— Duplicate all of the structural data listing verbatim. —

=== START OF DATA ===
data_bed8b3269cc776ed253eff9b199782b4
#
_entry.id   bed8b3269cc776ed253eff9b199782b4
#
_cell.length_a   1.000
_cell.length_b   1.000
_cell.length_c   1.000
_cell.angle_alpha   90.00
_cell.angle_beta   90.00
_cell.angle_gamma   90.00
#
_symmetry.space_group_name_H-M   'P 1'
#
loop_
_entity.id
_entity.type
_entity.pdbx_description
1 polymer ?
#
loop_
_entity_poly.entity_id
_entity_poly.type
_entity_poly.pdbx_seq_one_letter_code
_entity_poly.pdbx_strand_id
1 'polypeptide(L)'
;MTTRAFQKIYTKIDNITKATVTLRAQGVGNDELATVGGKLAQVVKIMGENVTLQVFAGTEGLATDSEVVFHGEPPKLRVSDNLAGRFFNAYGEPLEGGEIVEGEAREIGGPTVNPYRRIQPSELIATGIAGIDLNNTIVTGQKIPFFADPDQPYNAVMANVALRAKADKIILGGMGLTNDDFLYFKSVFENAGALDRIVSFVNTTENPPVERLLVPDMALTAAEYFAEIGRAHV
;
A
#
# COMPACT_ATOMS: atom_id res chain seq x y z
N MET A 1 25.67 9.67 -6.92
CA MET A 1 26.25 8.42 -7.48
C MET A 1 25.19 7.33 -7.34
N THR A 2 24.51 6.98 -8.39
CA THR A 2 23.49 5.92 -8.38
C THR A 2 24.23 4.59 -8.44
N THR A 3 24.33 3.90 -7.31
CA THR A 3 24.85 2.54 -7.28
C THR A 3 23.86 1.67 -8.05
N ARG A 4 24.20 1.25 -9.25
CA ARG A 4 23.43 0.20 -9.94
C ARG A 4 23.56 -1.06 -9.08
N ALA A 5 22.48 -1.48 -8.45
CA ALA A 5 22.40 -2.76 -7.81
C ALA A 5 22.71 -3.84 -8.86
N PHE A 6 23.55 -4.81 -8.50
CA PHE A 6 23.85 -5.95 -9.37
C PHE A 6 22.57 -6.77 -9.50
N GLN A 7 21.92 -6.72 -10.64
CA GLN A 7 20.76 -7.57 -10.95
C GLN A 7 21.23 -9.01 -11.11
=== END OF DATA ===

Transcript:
data_bed8b3269cc776ed253eff9b199782b4
#
_entry.id   bed8b3269cc776ed253eff9b199782b4
#
_cell.length_a   1.000
_cell.length_b   1.000
_cell.length_c   1.000
_cell.angle_alpha   90.00
_cell.angle_beta   90.00
_cell.angle_gamma   90.00
#
_symmetry.space_group_name_H-M   'P 1'
#
loop_
_entity.id
_entity.type
_entity.pdbx_description
1 polymer ?
#
loop_
_entity_poly.entity_id
_entity_poly.type
_entity_poly.pdbx_seq_one_letter_code
_entity_poly.pdbx_strand_id
1 'polypeptide(L)'
;MTTRAFQKIYTKIDNITKATVTLRAQGVGNDELATVGGKLAQVVKIMGENVTLQVFAGTEGLATDSEVVFHGEPPKLRVSDNLAGRFFNAYGEPLEGGEIVEGEAREIGGPTVNPYRRIQPSELIATGIAGIDLNNTIVTGQKIPFFADPDQPYNAVMANVALRAKADKIILGGMGLTNDDFLYFKSVFENAGALDRIVSFVNTTENPPVERLLVPDMALTAAEYFAEIGRAHV
;
A
#
# COMPACT_ATOMS: atom_id res chain seq x y z
N MET A 1 25.67 9.67 -6.92
CA MET A 1 26.25 8.42 -7.48
C MET A 1 25.19 7.33 -7.34
N THR A 2 24.51 6.98 -8.39
CA THR A 2 23.49 5.92 -8.38
C THR A 2 24.23 4.59 -8.44
N THR A 3 24.33 3.90 -7.31
CA THR A 3 24.85 2.54 -7.28
C THR A 3 23.86 1.67 -8.05
N ARG A 4 24.20 1.25 -9.25
CA ARG A 4 23.43 0.20 -9.94
C ARG A 4 23.56 -1.06 -9.08
N ALA A 5 22.48 -1.48 -8.45
CA ALA A 5 22.40 -2.76 -7.81
C ALA A 5 22.71 -3.84 -8.86
N PHE A 6 23.55 -4.81 -8.50
CA PHE A 6 23.85 -5.95 -9.37
C PHE A 6 22.57 -6.77 -9.50
N GLN A 7 21.92 -6.72 -10.64
CA GLN A 7 20.76 -7.57 -10.95
C GLN A 7 21.23 -9.01 -11.11